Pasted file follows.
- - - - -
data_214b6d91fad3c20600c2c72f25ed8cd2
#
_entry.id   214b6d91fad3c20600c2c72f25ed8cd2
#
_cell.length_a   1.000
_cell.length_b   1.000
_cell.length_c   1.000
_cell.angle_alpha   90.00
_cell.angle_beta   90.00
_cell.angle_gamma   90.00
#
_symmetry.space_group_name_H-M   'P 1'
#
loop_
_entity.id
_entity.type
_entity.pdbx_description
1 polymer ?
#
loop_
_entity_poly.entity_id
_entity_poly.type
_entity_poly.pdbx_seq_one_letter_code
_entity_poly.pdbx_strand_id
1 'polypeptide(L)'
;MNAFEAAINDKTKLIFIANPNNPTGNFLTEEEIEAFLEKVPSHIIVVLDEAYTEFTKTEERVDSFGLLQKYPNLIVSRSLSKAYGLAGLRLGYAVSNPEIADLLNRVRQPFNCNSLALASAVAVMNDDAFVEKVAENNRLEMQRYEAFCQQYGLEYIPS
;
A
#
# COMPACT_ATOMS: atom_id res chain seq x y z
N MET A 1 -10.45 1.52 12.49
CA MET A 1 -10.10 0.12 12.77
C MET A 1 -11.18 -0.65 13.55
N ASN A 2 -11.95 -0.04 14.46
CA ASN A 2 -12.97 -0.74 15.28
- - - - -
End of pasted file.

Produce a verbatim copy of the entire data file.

data_214b6d91fad3c20600c2c72f25ed8cd2
#
_entry.id   214b6d91fad3c20600c2c72f25ed8cd2
#
_cell.length_a   1.000
_cell.length_b   1.000
_cell.length_c   1.000
_cell.angle_alpha   90.00
_cell.angle_beta   90.00
_cell.angle_gamma   90.00
#
_symmetry.space_group_name_H-M   'P 1'
#
loop_
_entity.id
_entity.type
_entity.pdbx_description
1 polymer ?
#
loop_
_entity_poly.entity_id
_entity_poly.type
_entity_poly.pdbx_seq_one_letter_code
_entity_poly.pdbx_strand_id
1 'polypeptide(L)'
;MNAFEAAINDKTKLIFIANPNNPTGNFLTEEEIEAFLEKVPSHIIVVLDEAYTEFTKTEERVDSFGLLQKYPNLIVSRSLSKAYGLAGLRLGYAVSNPEIADLLNRVRQPFNCNSLALASAVAVMNDDAFVEKVAENNRLEMQRYEAFCQQYGLEYIPS
;
A
#
# COMPACT_ATOMS: atom_id res chain seq x y z
N MET A 1 -10.45 1.52 12.49
CA MET A 1 -10.10 0.12 12.77
C MET A 1 -11.18 -0.65 13.55
N ASN A 2 -11.95 -0.04 14.46
CA ASN A 2 -12.97 -0.74 15.28